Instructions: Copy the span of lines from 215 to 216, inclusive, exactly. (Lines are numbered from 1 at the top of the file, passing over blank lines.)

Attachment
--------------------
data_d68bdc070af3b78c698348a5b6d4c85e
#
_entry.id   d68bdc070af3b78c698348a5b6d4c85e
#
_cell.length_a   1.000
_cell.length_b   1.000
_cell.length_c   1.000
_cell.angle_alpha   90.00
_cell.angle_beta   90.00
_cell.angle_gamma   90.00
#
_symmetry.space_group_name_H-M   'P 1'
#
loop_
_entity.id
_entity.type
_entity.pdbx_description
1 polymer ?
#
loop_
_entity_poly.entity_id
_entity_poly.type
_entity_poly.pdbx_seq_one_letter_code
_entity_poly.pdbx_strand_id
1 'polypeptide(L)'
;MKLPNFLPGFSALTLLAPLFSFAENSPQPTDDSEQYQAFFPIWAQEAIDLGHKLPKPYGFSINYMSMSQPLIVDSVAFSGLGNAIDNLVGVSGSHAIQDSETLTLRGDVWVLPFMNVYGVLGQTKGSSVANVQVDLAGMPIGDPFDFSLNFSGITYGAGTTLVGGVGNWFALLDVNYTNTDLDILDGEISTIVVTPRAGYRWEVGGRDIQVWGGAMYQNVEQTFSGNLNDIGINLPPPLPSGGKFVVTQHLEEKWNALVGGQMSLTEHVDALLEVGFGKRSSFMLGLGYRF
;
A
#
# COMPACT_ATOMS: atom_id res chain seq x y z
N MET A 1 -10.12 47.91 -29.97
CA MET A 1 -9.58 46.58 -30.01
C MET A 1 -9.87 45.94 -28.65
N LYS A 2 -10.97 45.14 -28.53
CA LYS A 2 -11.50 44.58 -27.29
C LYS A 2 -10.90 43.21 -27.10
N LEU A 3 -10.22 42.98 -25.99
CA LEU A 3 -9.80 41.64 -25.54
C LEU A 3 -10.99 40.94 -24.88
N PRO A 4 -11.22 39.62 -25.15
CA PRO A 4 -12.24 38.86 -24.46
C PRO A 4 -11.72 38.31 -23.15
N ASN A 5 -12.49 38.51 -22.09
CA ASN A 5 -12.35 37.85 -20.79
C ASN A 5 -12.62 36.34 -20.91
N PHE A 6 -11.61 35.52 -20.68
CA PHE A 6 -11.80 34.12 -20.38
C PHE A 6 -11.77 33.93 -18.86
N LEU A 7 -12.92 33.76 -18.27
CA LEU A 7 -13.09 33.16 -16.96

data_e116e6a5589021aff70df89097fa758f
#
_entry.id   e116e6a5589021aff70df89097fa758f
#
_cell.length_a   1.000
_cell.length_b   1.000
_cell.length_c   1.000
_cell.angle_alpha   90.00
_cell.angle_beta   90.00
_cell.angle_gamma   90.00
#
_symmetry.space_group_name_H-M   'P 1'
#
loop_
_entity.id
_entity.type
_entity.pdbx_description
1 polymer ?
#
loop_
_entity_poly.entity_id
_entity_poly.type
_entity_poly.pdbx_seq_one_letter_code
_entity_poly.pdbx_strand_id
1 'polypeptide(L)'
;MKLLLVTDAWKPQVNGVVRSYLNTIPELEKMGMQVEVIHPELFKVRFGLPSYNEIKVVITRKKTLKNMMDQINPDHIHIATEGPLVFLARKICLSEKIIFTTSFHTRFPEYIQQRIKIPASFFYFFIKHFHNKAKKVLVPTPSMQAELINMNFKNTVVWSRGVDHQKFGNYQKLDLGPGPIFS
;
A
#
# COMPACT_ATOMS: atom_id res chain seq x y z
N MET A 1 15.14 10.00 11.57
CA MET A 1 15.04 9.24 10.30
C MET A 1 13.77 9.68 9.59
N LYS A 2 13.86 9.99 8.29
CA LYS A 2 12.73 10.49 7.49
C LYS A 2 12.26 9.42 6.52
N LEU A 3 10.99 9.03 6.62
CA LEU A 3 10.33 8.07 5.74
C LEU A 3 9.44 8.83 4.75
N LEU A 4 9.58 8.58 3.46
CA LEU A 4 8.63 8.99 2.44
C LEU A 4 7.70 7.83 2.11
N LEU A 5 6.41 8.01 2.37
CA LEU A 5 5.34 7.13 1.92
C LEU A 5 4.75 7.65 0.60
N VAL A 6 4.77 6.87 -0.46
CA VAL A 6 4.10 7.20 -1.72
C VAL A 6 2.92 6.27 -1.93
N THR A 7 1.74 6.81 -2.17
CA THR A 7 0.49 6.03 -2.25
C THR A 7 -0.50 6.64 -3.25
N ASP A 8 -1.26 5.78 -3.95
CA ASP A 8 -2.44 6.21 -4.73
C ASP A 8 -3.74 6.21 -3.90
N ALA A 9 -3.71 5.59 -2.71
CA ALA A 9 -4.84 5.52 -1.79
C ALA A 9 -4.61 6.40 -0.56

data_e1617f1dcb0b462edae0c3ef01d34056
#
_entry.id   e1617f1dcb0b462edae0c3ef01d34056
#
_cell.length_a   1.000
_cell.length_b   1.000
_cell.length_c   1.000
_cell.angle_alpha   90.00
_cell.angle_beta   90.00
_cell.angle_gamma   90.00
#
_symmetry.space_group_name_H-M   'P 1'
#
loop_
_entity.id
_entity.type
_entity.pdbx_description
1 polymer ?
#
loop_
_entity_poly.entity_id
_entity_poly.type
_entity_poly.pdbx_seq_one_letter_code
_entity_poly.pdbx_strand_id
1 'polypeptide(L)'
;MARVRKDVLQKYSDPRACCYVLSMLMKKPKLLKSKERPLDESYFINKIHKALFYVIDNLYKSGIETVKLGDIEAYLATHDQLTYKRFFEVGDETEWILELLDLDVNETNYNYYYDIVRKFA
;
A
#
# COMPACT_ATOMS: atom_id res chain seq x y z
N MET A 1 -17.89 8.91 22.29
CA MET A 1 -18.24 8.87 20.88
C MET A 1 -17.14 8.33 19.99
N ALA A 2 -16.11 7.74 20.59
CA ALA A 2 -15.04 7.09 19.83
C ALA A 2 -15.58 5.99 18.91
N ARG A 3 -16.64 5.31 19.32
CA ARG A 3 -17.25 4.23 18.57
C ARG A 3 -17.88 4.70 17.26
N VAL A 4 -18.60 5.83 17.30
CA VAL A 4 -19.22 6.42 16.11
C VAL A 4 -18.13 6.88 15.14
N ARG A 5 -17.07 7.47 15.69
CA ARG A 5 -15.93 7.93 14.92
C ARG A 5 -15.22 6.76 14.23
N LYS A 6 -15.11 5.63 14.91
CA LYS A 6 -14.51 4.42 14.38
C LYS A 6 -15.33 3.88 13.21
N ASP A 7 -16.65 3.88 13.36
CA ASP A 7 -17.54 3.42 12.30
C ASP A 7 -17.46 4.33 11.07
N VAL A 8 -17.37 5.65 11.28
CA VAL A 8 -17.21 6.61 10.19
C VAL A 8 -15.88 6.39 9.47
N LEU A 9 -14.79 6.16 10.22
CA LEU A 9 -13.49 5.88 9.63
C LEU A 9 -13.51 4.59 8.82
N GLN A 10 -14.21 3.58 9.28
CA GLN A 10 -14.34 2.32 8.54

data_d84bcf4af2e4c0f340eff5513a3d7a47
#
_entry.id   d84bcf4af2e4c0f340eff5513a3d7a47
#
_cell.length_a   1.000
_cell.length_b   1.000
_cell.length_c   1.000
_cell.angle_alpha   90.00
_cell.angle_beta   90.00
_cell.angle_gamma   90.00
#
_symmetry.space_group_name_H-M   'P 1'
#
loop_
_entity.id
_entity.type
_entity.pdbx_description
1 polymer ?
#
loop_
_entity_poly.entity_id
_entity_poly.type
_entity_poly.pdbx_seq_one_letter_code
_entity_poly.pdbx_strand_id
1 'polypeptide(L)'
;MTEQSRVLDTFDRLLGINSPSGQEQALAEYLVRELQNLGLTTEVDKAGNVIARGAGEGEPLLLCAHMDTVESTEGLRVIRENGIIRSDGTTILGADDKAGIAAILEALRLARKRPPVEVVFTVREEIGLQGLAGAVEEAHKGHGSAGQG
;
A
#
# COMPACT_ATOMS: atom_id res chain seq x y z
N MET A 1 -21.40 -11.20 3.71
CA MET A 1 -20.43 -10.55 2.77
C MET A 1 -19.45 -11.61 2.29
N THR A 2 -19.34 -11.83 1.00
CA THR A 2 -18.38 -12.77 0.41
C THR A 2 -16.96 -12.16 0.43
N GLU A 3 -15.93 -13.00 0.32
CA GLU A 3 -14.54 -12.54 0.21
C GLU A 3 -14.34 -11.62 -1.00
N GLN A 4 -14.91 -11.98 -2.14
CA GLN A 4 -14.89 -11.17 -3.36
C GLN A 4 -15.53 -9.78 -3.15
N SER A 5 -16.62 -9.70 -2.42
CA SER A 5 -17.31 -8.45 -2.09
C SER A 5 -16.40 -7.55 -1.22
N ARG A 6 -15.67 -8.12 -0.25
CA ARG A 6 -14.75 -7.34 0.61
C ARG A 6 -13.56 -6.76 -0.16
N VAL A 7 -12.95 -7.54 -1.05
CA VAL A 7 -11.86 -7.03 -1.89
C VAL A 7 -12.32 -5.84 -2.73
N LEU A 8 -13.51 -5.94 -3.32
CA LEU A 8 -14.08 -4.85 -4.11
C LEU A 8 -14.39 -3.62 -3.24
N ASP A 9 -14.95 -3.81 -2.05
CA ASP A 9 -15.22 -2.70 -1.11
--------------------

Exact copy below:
N VAL A 7 -12.95 -7.54 -1.05
CA VAL A 7 -11.86 -7.03 -1.89